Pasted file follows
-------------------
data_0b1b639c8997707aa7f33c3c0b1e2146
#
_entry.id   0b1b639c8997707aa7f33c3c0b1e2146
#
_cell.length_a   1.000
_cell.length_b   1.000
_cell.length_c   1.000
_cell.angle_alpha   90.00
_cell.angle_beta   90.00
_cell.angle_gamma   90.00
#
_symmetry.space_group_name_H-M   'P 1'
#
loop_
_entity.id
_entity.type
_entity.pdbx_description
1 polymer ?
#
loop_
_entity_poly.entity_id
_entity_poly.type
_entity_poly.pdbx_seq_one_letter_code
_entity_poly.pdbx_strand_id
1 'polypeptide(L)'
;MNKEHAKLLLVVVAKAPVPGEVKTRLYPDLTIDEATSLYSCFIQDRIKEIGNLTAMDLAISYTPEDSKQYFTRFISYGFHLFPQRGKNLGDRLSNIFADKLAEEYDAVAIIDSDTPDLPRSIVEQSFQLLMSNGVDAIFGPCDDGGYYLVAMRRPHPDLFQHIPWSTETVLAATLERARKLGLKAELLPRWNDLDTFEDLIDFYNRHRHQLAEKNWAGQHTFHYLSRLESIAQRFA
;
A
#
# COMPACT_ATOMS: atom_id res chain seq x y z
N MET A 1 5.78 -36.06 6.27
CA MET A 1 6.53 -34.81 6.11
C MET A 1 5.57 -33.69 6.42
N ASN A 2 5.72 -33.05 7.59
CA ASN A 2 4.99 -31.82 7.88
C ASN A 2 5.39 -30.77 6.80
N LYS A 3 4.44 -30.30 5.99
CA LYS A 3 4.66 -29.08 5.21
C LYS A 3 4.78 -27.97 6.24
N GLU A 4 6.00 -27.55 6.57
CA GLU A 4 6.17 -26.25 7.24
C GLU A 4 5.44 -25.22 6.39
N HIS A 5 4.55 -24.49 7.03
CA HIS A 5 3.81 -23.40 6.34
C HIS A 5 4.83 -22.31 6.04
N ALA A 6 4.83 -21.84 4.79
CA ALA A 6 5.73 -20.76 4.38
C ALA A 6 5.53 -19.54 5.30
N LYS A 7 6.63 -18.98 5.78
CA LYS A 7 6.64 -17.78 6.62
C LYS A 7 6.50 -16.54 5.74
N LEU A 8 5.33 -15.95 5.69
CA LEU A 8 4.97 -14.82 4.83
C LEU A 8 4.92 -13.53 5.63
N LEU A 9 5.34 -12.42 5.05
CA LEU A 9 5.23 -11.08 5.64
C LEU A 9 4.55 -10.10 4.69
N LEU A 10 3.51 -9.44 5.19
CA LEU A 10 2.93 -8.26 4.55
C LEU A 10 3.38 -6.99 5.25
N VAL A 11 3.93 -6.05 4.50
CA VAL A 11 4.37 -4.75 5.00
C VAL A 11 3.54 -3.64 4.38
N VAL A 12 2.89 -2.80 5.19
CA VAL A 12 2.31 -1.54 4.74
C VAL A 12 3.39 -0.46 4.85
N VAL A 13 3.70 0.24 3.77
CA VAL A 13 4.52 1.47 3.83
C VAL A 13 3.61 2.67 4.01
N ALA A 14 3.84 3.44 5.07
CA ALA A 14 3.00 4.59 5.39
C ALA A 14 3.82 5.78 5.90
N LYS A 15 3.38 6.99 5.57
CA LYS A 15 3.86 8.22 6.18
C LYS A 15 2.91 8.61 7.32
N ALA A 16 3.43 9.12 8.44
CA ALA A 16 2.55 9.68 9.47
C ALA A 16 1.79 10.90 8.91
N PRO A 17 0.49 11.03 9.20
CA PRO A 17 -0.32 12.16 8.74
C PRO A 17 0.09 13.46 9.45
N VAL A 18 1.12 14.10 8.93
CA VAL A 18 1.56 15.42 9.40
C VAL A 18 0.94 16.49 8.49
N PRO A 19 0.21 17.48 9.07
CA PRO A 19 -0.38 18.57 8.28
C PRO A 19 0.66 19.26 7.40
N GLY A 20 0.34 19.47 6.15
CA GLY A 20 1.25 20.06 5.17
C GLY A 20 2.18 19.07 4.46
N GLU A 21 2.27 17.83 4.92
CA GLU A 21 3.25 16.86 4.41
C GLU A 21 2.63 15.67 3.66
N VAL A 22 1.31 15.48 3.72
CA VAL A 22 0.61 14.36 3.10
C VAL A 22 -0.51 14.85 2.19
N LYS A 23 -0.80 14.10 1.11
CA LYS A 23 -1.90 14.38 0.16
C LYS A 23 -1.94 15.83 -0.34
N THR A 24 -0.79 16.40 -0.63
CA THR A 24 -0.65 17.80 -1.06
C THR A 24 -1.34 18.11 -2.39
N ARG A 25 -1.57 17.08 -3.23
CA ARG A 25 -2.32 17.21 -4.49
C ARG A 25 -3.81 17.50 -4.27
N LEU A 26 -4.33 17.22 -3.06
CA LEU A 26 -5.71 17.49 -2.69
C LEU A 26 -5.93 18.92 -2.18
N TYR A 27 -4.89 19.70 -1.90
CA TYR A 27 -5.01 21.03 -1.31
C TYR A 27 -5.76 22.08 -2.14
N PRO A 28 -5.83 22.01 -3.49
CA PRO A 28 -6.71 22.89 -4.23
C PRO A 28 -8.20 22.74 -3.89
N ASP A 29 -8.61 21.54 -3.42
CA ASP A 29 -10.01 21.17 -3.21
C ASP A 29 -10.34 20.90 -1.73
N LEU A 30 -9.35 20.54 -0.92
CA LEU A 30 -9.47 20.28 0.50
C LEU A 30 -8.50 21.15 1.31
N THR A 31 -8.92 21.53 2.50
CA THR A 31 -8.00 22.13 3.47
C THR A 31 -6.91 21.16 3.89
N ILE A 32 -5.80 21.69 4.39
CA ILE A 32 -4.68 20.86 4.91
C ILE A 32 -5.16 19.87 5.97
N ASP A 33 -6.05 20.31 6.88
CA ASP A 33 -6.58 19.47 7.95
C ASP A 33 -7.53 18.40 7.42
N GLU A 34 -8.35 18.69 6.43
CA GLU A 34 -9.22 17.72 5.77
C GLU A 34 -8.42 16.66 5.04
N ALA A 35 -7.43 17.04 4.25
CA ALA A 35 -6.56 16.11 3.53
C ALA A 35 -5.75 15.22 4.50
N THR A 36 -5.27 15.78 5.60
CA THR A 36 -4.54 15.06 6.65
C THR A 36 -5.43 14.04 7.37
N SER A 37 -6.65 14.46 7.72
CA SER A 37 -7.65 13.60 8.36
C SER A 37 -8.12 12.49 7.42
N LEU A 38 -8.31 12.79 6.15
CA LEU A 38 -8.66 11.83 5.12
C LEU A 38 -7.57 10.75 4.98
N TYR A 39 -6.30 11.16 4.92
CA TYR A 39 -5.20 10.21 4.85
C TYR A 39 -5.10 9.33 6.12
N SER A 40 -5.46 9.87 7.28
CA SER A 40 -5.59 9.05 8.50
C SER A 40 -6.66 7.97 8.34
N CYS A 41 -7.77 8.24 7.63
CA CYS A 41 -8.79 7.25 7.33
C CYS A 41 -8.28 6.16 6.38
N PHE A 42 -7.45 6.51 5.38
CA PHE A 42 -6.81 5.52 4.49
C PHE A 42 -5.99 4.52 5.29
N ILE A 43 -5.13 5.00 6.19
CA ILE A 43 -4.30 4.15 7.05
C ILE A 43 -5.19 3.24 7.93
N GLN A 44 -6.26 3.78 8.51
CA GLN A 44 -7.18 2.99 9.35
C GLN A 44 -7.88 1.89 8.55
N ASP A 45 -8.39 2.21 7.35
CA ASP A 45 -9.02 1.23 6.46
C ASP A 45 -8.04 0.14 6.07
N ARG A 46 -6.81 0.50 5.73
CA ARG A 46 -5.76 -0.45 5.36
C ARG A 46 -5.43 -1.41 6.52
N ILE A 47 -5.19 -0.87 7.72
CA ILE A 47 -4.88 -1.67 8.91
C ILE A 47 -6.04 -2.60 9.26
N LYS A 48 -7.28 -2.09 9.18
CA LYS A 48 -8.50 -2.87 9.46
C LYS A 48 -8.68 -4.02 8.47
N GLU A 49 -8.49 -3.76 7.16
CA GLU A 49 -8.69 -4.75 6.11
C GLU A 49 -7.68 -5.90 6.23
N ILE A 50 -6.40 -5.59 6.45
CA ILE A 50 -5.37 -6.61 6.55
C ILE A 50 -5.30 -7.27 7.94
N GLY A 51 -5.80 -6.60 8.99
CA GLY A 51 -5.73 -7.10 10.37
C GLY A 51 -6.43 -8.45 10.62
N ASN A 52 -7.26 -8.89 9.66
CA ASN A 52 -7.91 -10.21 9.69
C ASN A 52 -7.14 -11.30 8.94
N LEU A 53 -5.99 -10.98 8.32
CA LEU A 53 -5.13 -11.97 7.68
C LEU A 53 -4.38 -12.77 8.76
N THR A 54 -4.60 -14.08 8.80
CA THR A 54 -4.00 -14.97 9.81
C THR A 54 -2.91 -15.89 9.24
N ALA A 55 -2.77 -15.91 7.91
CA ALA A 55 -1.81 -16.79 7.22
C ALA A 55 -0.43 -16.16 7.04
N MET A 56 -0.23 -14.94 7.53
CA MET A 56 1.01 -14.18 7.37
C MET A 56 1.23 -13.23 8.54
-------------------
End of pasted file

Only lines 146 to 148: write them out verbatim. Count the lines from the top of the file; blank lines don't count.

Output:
CA TYR A 39 -5.20 10.21 4.85
C TYR A 39 -5.10 9.33 6.12
N SER A 40 -5.46 9.87 7.28